end loop;
end Main;
with Ada.Text_IO; use Ada.Text_IO;

procedure Main is
   procedure Outer is
      type Integer_Access is not null access Integer;
      procedure Run is
         Y : Integer_Access := new Integer'(64);
         Put (Integer'Image (Y.all));
      end Run;
      for I in 1 .. 16 loop
      end loop;
   end Outer;
end Main;

Is there a guaranteed memory leak or is X deallocated when Run finishes?


As outlined in Memory Management with Ada 2012, cited here, a local variable is typically allocated on a stack; its memory is automatically released when the variable's scope exits. In contrast, a dynamic a variable is typically allocated on a heap; its memory is allocated using new, and its memory must be reclaimed, usually:

  • Explicitly, e.g. using an instance of Unchecked_Deallocation.

  • Implicitly, e.g. using a controlled type derived from Finalization; as noted here, when the scope of a controlled instance exits, automatic finalization calls Finalize, which reclaims storage in a manner suitable to the type's design.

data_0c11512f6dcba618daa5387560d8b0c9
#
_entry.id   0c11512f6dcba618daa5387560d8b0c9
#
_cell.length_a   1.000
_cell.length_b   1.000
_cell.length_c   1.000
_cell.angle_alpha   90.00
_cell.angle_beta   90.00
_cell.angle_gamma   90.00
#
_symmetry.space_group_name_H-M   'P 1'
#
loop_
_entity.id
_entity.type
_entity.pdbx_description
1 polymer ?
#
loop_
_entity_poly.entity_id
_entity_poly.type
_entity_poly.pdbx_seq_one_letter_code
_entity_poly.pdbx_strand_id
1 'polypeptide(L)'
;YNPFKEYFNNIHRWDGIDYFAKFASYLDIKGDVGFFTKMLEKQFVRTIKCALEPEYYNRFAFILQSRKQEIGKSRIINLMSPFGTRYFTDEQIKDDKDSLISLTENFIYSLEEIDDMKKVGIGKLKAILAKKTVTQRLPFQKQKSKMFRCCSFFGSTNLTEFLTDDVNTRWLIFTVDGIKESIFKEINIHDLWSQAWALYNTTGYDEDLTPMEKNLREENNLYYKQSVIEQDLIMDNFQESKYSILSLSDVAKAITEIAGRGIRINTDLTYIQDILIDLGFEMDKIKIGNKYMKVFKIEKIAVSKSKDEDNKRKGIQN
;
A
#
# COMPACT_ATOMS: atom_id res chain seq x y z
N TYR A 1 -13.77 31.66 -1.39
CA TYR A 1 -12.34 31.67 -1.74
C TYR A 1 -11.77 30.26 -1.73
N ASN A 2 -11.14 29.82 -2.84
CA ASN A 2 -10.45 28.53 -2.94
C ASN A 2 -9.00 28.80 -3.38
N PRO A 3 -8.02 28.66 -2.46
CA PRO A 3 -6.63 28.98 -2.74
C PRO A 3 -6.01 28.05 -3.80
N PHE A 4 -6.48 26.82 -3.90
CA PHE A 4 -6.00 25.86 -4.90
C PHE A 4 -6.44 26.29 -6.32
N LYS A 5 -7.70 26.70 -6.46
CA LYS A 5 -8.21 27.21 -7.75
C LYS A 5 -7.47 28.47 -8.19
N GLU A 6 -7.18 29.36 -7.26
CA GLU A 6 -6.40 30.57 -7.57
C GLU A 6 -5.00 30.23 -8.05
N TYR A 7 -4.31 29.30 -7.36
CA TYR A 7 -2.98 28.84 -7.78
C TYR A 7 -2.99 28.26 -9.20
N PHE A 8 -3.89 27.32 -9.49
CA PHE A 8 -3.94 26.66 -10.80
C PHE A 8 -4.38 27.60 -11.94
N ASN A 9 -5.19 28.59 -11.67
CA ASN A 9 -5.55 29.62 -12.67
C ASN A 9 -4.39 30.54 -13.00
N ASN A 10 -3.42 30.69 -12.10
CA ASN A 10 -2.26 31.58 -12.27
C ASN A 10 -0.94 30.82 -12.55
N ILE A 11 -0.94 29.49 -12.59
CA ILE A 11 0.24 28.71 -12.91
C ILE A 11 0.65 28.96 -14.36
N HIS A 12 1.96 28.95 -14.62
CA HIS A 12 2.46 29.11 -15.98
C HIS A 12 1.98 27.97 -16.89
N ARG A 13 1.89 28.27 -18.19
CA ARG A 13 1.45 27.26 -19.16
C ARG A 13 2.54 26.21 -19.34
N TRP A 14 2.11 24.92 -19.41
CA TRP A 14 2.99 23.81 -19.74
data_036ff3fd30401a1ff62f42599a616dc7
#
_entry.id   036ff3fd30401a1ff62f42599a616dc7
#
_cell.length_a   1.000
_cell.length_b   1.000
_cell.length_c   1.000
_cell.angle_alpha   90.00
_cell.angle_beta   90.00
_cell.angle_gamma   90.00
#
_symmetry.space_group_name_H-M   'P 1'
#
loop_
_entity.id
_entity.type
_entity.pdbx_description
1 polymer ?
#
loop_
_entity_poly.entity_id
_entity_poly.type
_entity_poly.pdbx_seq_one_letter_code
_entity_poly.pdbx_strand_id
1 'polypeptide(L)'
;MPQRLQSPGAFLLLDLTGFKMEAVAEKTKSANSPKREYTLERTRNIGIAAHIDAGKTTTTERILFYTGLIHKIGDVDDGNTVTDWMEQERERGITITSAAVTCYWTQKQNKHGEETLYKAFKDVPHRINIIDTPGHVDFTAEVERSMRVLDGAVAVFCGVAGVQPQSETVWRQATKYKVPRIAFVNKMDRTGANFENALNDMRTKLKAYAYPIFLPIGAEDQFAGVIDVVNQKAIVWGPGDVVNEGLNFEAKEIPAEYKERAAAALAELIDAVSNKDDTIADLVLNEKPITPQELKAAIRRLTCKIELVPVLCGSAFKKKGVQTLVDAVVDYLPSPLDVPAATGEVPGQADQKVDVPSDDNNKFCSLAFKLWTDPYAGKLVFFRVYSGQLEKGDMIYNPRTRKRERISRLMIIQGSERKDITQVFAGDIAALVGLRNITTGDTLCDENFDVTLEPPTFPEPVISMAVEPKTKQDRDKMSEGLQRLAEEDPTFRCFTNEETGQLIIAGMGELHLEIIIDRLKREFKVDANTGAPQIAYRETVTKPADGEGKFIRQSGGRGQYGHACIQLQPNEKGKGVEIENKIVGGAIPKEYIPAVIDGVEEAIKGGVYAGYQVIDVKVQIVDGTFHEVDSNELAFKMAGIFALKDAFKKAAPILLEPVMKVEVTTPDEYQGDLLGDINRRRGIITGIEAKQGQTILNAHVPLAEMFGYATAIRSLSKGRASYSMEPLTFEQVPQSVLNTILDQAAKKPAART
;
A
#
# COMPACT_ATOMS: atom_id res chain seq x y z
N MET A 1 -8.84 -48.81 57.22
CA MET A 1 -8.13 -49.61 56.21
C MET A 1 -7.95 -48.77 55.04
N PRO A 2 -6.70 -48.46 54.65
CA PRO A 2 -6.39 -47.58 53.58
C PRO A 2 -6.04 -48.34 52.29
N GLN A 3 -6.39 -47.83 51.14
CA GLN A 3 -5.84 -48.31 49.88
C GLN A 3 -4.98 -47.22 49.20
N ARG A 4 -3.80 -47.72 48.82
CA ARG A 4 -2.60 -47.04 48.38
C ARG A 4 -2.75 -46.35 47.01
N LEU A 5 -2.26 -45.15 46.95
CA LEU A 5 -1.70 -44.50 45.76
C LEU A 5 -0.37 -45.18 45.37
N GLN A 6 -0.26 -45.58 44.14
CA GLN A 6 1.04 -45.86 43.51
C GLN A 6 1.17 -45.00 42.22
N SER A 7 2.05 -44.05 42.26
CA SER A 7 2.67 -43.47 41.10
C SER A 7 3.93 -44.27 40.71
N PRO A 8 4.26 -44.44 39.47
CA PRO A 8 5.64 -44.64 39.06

The children of Ada.Containers use controlled types internally to encapsulate access values and manage memory automatically. For reference, compare your compiler's implementation of a particular container to the corresponding functional container cited here.

Ada offers a variety of ways to manage memory, summarized on slide 28 in the author's order of preferability:

  1. Stack-based.
  2. Container-based.
  3. Finalization-based.
  4. Subpool-based.
  5. Manual allocate/deallocate.

In the particular case of Main, the program allocates storage for 16 instances of Integer. As noted on slide 12, "A compiler may reclaim allocated memory when the corresponding access type goes out of scope." For example, a recent version of the GNAT reference manual indicates that the following storage management implementation advice is followed:

A storage pool for an anonymous access type should be created at the point of an allocator for the type, and be reclaimed when the designated object becomes inaccessible.